What Berejiklian and Maguire tell us about the state of modern love
As one expects of a Leftist, Jenna Price (below) has a simplistic view of the matter she discusses. She overlooks a very common arrrangement between partners, where the man defers to the woman on most issues on the understanding that he will have the biggest say on things that are particularly important to him. It is a perfectly reasonable trade that works well for many couples but Price would probably see it as male dominance
I defer to my partner on most things but where the matter is important to me I do put my foot down. And my partner accepts that and respects my wishes on such occasions -- with no hard feelings. She is actually quite a tyrant but we both have sufficient flexibility and appreciation of one another not to make that an obstacle between us. She gets her way on most things so is not hardly done by -- and I love my little tyrant
I should perhaps make it clear that nothing I have said is any defence of the pathetic Daryl Maguire. Gladys Berejiklian is a fine woman who treated him far better than he deserved
The big reveal in the Berejiklian ICAC report last week was that in the romantic relationship between a premier and a backblocks MP, Wagga Wagga’s Daryl Maguire was boss. But the bigger reveal is that the relationship between Berejiklian and Maguire is a model which is surprisingly common – a sizeable number of Australians agree relationships should have bosses – and that boss should be a man.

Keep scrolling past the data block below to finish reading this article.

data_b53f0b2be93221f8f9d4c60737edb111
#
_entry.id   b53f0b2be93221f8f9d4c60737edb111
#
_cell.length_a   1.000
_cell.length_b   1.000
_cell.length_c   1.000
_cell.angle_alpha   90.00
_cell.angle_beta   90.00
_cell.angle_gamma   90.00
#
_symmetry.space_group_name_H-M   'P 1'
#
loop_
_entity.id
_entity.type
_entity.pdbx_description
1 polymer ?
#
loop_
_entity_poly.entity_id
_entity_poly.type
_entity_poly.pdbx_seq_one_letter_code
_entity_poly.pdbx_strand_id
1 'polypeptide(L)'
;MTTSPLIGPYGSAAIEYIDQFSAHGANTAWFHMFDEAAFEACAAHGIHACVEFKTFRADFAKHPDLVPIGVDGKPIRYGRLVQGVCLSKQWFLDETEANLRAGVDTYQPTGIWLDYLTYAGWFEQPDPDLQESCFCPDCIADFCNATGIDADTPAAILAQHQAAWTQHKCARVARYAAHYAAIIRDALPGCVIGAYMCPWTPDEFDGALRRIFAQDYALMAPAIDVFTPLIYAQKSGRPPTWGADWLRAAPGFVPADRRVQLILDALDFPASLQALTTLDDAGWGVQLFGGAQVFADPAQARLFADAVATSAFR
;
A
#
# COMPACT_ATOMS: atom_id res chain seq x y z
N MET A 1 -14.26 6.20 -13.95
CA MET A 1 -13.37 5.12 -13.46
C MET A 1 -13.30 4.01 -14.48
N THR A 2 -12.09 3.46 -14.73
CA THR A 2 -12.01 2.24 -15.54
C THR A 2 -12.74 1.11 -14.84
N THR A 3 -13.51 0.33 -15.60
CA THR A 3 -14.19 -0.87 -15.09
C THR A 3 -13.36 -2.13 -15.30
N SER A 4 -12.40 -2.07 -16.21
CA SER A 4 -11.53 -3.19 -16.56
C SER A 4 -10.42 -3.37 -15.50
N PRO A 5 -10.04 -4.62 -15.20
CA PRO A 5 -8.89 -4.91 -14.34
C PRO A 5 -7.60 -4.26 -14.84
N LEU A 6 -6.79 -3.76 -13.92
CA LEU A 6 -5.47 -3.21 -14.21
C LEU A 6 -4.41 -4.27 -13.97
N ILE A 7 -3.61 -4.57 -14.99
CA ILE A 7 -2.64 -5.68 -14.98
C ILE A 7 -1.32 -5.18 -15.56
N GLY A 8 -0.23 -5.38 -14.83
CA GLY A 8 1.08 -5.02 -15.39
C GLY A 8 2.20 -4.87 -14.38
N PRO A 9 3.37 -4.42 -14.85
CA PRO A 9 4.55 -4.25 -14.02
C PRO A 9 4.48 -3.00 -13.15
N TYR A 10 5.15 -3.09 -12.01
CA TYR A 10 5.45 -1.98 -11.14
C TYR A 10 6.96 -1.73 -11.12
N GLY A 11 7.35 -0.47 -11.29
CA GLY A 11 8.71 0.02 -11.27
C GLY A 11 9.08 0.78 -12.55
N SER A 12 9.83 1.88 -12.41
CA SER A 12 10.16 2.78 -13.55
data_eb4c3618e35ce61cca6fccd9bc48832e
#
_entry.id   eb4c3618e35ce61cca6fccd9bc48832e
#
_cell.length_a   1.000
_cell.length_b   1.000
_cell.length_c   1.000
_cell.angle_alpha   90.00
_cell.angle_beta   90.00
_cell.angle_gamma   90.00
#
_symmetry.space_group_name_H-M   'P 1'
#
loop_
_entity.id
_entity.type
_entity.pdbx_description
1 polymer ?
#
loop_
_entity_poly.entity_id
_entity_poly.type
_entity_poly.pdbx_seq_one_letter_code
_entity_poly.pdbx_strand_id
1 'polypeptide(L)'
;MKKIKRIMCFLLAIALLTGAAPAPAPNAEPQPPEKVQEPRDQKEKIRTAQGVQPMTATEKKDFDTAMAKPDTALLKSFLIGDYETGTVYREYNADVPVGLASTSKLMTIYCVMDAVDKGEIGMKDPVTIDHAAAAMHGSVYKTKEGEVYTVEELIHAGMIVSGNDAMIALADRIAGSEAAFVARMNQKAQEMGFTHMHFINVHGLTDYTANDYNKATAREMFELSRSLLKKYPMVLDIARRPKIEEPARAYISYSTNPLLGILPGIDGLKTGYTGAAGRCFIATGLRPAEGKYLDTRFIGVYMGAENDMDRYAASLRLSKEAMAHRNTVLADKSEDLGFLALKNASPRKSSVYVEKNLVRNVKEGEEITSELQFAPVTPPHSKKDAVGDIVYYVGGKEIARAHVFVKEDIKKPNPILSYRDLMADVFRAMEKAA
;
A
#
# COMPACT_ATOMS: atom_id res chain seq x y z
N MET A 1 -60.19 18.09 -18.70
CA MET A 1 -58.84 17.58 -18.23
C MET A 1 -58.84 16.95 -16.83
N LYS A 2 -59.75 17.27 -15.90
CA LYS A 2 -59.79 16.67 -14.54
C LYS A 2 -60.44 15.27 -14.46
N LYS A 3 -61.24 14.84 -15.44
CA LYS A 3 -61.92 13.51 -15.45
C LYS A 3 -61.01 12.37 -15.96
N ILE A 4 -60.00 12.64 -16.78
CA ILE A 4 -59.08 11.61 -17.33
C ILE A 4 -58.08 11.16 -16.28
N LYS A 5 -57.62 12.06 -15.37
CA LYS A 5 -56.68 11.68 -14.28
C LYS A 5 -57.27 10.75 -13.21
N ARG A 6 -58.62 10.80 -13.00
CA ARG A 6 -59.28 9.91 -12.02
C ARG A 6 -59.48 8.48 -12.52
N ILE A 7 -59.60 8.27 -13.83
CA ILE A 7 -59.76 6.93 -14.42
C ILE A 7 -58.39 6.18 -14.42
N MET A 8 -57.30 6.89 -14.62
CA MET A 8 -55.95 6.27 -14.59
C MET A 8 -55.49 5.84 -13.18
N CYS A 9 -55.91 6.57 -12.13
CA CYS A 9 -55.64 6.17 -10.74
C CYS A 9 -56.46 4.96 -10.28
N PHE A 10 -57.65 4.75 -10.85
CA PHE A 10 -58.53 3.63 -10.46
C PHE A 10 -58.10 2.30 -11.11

It’s been made very clear to our politicians what we want from them – much of the pressure for the National Anti-Corruption Commission came from us, voters, folks who were sick of seeing pork-barrellers do for their own.
But do we really know what we want from ourselves? Do we need bosses in our relationships? Shouldn’t it be more like a see-saw, a constant thoughtful negotiation, where we balance the needs and wants of our partners and our families, of ourselves?
I called Queensland University of Technology’s resident expert on men Michael Flood to ask him what he thought about the state of modern love. I assumed he would say the Berejiklian-Maguire relationship was outdated. I assumed he would say, nobody thinks like that any more or if they do, they belong to minority groups such as the Sydney Anglican Church (Brian Douglas from the Australian Centre for Christianity and Culture tells me most Anglicans do not have such a literal view of the scriptures).
But no. Here we had a deliberately-kept-secret relationship between the most senior politician in the state and one of the more junior and less able.
According to volume two of the ICAC report, a conversation revealed Maguire accused Berejiklian of being “mean”. She replied:
Because you know what I tell you why because normally you’re the boss and it’s hard when we have to switch it around that’s the truth.
Maguire: Yeh but I am the boss, even when you’re the premier.
Berejiklian: I know. So therefore it’s hard when I had to switch it around.